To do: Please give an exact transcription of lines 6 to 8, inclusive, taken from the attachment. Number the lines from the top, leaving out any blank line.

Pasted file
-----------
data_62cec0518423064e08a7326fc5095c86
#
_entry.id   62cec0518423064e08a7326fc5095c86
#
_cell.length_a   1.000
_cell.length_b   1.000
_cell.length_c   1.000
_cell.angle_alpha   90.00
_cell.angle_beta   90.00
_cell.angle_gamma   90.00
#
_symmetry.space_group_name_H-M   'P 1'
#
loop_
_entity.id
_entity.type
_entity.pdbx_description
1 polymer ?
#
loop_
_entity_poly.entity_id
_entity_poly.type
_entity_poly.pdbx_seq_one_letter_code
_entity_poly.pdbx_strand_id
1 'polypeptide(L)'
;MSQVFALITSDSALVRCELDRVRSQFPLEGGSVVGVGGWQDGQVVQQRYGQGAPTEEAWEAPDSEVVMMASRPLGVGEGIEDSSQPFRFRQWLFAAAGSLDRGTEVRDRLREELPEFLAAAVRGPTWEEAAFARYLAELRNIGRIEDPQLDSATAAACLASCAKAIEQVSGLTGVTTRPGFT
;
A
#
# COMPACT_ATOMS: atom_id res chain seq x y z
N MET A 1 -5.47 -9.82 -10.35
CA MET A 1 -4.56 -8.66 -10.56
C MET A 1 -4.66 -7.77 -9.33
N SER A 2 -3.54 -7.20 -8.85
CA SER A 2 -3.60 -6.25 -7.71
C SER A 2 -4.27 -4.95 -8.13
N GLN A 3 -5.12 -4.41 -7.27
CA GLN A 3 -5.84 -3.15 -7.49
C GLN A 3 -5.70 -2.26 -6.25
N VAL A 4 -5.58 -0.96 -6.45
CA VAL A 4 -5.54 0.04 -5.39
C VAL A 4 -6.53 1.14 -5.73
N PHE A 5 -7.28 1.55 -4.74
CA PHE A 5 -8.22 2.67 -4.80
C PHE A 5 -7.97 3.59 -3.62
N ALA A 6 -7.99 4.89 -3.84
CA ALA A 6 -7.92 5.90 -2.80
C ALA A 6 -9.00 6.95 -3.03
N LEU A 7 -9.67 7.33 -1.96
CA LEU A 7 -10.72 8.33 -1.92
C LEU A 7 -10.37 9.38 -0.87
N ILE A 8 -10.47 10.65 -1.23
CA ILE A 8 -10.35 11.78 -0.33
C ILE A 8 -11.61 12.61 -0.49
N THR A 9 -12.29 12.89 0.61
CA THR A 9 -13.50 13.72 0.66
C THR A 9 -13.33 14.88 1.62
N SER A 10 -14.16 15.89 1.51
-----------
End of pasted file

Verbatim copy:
_cell.length_b   1.000
_cell.length_c   1.000
_cell.angle_alpha   90.00